Ethics of Beauty

Adelaide based eco jeweller Benjamin Manning is leading the way in ethical jewellery creation, using materials such as meteorite, palladium, created diamonds and Mammoth tusk.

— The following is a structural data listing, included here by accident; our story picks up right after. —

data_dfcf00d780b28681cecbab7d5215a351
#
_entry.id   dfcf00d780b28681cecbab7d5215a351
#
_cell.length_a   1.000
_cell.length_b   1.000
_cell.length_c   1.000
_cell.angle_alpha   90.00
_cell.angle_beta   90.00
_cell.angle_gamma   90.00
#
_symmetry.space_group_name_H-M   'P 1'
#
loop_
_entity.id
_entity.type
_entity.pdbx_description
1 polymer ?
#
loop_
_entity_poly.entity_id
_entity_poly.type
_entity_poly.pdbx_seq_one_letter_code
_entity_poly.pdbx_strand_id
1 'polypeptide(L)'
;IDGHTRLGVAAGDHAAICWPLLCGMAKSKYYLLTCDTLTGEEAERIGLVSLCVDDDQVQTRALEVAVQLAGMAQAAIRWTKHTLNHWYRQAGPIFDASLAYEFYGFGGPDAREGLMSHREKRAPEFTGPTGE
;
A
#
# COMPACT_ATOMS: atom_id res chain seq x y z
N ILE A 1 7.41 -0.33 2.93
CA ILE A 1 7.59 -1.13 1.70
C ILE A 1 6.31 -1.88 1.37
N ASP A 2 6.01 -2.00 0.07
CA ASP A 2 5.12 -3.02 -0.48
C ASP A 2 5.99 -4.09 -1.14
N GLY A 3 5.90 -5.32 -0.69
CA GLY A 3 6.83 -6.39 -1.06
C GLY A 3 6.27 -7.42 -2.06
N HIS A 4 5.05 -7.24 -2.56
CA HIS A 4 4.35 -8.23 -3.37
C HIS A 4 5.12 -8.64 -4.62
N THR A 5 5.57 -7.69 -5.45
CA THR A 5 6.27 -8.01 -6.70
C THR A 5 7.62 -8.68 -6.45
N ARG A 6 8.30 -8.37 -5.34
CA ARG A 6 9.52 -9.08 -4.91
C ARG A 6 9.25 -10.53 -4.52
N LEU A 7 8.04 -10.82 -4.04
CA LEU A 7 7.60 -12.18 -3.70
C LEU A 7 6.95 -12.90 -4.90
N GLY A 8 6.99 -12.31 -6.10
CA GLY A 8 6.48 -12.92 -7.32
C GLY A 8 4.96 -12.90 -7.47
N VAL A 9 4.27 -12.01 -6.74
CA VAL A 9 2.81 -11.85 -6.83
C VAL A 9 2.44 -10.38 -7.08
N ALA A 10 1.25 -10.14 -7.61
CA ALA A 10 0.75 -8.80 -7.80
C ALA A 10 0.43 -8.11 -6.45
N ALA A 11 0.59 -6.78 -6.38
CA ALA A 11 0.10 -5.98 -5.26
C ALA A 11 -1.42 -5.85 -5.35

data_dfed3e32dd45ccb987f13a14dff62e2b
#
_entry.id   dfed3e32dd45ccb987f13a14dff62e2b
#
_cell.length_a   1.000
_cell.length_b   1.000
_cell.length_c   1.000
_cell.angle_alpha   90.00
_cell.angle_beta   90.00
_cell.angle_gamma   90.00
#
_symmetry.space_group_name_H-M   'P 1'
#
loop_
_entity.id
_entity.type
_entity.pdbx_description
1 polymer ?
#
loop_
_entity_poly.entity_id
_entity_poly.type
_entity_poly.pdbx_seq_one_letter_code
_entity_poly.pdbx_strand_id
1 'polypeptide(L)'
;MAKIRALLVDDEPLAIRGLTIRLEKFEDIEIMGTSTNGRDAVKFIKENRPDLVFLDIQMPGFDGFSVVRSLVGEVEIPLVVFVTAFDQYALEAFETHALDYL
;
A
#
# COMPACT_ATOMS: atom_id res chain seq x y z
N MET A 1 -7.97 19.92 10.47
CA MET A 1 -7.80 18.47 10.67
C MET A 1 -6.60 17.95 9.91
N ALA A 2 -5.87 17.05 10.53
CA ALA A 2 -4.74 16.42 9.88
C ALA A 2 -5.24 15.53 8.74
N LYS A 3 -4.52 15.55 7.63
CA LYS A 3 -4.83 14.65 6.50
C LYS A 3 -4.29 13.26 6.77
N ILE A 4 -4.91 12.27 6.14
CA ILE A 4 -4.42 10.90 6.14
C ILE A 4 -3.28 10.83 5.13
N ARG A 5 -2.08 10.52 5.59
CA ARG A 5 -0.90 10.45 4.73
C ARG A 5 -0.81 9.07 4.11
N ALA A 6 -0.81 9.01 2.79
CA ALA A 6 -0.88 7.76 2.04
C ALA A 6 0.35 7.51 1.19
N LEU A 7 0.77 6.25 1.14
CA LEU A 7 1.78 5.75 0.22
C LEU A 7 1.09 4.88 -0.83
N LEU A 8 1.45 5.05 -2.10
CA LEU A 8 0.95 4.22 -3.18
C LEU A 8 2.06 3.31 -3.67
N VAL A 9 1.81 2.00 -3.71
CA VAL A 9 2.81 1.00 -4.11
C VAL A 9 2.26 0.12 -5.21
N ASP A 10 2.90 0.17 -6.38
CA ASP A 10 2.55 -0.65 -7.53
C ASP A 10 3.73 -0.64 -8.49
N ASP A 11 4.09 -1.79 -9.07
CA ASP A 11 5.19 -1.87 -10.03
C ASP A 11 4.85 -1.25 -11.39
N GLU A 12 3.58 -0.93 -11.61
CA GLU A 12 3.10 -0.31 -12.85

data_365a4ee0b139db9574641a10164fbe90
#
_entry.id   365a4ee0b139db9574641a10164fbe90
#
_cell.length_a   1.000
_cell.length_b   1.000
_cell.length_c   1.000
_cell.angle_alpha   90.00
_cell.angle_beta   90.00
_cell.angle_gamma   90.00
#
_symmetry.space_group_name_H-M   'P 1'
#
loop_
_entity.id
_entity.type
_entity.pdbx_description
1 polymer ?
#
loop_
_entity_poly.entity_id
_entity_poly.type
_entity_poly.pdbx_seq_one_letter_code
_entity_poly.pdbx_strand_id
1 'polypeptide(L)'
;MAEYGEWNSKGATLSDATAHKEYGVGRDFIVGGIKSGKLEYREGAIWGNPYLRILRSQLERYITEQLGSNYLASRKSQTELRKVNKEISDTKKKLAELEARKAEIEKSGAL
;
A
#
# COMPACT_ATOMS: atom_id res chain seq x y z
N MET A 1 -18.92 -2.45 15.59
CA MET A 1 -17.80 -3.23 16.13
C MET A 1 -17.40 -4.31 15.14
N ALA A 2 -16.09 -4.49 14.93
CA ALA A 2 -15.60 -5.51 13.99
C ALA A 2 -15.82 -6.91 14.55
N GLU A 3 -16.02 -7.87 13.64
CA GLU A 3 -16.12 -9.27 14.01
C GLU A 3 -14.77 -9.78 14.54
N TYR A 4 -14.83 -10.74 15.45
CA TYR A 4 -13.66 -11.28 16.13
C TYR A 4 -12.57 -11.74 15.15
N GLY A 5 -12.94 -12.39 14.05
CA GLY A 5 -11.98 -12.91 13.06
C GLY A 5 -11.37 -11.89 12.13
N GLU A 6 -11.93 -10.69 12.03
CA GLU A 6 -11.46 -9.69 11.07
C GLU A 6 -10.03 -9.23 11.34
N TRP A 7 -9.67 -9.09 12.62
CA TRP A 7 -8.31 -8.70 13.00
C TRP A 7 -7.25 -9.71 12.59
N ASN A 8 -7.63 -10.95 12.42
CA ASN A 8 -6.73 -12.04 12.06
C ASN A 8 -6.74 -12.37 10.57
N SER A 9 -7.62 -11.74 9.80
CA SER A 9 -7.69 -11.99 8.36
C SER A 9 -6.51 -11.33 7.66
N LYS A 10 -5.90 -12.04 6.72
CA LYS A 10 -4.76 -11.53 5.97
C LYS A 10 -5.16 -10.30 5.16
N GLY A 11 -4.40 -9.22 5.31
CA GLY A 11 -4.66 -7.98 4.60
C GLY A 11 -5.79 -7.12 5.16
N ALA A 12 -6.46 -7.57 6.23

In a tiny attic in central London jeweller Benjamin Manning began pondering the potential harm of the chemicals involved in his trade, substances he worked with day in, day out. This research led to him discovering the darker side of the industry. “When I was in London I was making jewellery and working in a really small loft, it was probably only three metres by three metres with a really low roof. I had all these chemicals sitting around me and that started me thinking [that] there must be something else I could do other than use all these chemicals,” Manning says. After studying jewellery design at the University of South Australia, a degree which he says left him underprepared, Manning moved to Melbourne to get work in jewellery repairs before jetting off to London. He began searching for alternatives when he discovered  the manufacturing processes impact on the people and the environment, as well as the sourcing and mining of the products he was working with. “When I came back to Australia I decided that if I was going to make jewellery I wanted to try to do it in a cleaner, healthier way.” Manning established jewellery design company Utopian Creations in 2005 and, after the Global Financial Crisis in 2008 stripped him of the majority of his international clients, he expanded to the Studio Eco shop front in 2009. Earlier this year the store relocated from an ex-bank on Magill Road to the thriving precinct of Ebenezer Place. “I always wanted to be in here, somewhere like this.” Luckily Manning craves a challenge, as the difficulty he has had sourcing ethical materials means he’s determined and prepared. Each process has its own issues and each step of the way must be carefully examined to ensure high ethical standards are maintained. Where possible, Manning does this investigating himself but for international suppliers he uses third party certification. “We try to do everything we can in  Australia, so that makes life a lot easier, the laws governing everything from pay to the environment are much better.” He prefers to work with vintage or antique materials. “Even if something, a diamond for example, is classed as ethically mined it just depends what your ethics stand for really,” he explains. “So even though they’re Australian diamonds, the ones that we sell are classed as ethically mined, there’s still a huge amount of energy needed to get them out of the ground, an enormous amount of energy. So it’s actually better if you still use a vintage or antique stone.” A fan of working with unusual materials, ;Manning’s creations have featured “everything from meteorite to Mammoth tusk and all sorts of weird and wonderful things, interesting gem stones as well. It’s just finding them from ethical sources – that’s the hard part.” Though a tad out of the ordinary, Manning has attracted a local and global following. The positive reception in Adelaide means he’s staying put but a sister studio in Melbourne may be on the cards. In the coming months a website relaunch will also see the addition of a playful ‘build your own ring’ option, streamlining the design process for simpler rings. “The whole process can be done online and there’ll be a whole range of different options, so just with diamonds alone there will be vintage, ethically sourced and human created, same with the coloured stones as well. The metals will be both recycled and ethically mined. So there are lots of different options that people can choose depending on which way their ethics go.”

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